Now, listen how Paul interprets those events in the history of Old Testament Israel in verse 11,  11These things happened to them as examples and were written down as warnings for us, on whom the fulfillment of the ages has come.”  This is an astonishing statement.  Paul says the reason (or at least ONE reason) God judged those people so harshly was because he was laying down examples for us!  The reason the Holy Spirit put these accounts in the Old Testament according to Paul was for them to serve as warnings for those who would come in the new age of the Spirit inaugurated by His Son.  Again we see how God, who knows the end from the beginning, writes history from the end to the beginning.  God chastised Israel for their idolatry and sexual immorality 1400 before Christ in part so that the Corinthians in 55 A.D. and we in 2002 A.D. would be able to learn how God hates our tendency toward idolatry and sexual immorality.  That means when we read Old Testament texts recounting the great sins of God’s people and His severe chastisement of them, those should serve as warnings to us.  Last week, we saw that we were to read the Old Testament through the lens of salvation history.  This week, we discover that we are also to read the Old Testament through a moral history lens.  We should learn from the sins of the Old Testament people of God and how God responded to them and receive those accounts as warnings to us.

            You’ll recall, in the first 20 verses of Judges chapter one the author recounts Judah’s comparative strength and faithfulness to purge the pagans from the land.  They were far from perfect, however.  Last week, we saw at least three of their major failures so it would be a mistake to consider their conquest of the Promised Land a ringing success, but it must be said they were much more faithful than the other tribes.  The dismal failures of those tribes are related in 1:21-36.  The author lists these tribes one by one, moving in a northerly direction from Judah in the south and recounts their failures to purge the land of its wicked inhabitants.  In chapter 2:1-5, the author gives us God’s response to this horribly botched military operation.  We read, “The angel of the LORD went up from Gilgal to Bokim and said, “I brought you up out of Egypt and led you into the land that I swore to give to your forefathers.  I said, `I will never break my covenant with you, and you shall not make a covenant with the people of this land, but you shall break down their altars.’  Yet you have disobeyed me.  Why have you done this?  Now therefore I tell you that I will not drive them out before you; they will be thorns in your sides and their gods will be a snare to you.”  When the angel of the LORD had spoken these things to all the Israelites, the people wept aloud, and they called that place Bokim.  There they offered sacrifices to the LORD.”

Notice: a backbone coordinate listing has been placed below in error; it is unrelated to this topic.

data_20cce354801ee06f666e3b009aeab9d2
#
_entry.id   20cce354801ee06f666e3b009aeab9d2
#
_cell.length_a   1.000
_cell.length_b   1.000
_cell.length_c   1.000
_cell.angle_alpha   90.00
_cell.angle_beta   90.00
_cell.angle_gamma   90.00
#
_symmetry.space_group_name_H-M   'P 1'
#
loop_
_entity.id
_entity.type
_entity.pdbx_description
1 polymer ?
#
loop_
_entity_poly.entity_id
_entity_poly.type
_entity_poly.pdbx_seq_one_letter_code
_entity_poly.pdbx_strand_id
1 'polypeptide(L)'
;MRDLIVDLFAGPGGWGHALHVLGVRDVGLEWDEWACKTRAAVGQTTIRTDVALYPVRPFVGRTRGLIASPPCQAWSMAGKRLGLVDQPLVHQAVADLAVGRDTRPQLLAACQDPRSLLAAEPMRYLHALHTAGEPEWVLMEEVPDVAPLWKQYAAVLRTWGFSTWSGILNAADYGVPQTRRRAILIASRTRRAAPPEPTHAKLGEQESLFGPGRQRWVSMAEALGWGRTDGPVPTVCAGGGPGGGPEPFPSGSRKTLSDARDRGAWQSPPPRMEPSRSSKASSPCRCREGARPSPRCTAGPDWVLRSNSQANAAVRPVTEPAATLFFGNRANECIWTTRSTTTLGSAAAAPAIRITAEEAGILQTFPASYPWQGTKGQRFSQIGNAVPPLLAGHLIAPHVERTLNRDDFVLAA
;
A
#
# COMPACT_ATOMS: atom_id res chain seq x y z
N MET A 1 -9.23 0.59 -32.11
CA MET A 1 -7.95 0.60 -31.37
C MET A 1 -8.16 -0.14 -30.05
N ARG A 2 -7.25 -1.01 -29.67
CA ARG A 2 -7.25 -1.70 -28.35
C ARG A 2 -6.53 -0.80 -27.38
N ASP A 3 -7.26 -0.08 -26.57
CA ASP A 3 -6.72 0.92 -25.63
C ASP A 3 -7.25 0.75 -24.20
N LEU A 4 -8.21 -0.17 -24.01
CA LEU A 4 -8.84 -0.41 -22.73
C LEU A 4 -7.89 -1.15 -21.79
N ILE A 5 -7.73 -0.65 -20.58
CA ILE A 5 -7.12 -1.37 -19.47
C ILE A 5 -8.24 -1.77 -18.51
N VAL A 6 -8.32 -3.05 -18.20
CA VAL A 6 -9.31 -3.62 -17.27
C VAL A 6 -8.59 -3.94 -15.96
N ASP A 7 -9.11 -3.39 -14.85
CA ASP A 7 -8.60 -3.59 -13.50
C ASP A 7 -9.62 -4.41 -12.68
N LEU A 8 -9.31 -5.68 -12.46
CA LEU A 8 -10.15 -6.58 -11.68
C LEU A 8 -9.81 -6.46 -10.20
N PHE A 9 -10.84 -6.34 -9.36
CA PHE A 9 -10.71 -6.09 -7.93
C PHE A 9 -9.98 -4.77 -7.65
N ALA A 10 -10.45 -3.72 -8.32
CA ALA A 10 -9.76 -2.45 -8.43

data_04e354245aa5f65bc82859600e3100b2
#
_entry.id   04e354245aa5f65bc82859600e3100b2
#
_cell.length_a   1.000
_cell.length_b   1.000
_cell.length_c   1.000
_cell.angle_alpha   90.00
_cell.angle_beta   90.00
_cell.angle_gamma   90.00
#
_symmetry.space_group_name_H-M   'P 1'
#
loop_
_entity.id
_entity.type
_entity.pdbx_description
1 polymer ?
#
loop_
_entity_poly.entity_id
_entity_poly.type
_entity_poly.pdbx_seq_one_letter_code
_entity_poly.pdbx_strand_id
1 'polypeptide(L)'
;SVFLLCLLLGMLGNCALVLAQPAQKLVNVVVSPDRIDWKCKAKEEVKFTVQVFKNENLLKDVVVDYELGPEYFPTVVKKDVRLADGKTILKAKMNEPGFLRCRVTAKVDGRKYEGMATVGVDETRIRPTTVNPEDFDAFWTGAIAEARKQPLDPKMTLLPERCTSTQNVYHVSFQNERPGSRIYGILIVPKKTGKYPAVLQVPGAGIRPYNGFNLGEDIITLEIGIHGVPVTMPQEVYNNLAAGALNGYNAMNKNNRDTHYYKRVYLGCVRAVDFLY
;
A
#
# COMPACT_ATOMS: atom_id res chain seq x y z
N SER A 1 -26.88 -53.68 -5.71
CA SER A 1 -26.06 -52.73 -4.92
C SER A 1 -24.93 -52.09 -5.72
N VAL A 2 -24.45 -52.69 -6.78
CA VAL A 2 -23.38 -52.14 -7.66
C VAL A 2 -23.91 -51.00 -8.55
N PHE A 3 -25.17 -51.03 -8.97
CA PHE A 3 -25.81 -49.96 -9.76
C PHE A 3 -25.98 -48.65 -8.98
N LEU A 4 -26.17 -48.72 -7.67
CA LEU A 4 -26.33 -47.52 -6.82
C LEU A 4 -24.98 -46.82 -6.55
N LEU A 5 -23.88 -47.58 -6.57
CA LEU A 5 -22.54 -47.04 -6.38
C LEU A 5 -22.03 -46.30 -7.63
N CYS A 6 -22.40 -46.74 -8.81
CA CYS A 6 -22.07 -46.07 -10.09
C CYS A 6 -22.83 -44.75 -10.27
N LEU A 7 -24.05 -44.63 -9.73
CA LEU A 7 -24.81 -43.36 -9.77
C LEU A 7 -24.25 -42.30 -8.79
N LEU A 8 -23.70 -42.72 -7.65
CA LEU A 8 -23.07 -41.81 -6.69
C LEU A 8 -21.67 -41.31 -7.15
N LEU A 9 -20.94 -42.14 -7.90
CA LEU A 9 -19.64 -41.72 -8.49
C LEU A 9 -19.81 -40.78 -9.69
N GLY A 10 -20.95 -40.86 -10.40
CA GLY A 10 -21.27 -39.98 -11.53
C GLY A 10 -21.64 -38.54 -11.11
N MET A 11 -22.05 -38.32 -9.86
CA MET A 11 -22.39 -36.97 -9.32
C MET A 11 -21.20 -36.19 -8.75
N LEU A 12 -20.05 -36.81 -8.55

Now, if we try to approach this text from the moral history lens Paul gives us in First Corinthians 10, which tells us to take texts like this as a warning, what does this text mean to us?  What is there from this text we can relate to in the church 2002 years later when we live NOT in a political and geographical kingdom and not only are we not called to drive any Canaanites from the land, but we have in fact been intentionally placed right smack in the middle of a world of godless people and are told to influence them for Christ?  What are the points of contact for us in this text and what warning should we take from here?

            Here’s one answer.  God called the Jews to conquer the land from the pagans, killing them off with their godless influences and live there to show the surrounding nations what their God was like as they lived under his powerful and beneficent rule as his political and geographical kingdom.  Their covenant relationship with Yahweh was an exclusive one.  In other words, they were not to worship or seek after any other gods and that meant no prolonged, close contact with people who served other gods.  Tragically, they did not kill them but cohabitated with them in violation of their covenant relationship with Yahweh.  They were commissioned as one scholar puts it to, “reshape the world after the image of Yahweh’s will” but they instead chose to “live in and with the world, and before long they have taken on the characteristics of the world.” 

            Because they chose not to do the hard work of working with God to drive the pagans from the land, God warns them that these Canaanites would from that time forward be “thorns in your sides and their gods will be a snare to you.”  This was precisely what happened to them and we see this not only in the rest of the book of Judges but frankly throughout the rest of the entire Old Testament.  The failure of the tribes at this moment in Israel’s history sets the course for the rest of Old Testament history.  Look at this map of the twelve tribes.  (MAP OF TWELVE TRIBES ON SCREEN).  Notice Judah who was more faithful is in the south and the other tribes are in north.  Now, let’s fast forward ahead 400 years to when the nation of Israel was divided into the northern and southern kingdoms.  (MAP OF DIVIDED KINGDOM ON SCREEN)  Notice Judah is in the south and is made up of only two tribes—Judah (by far the largest) and tiny Benjamin.  The Northern Kingdom is made up of the other 10 northerly tribes.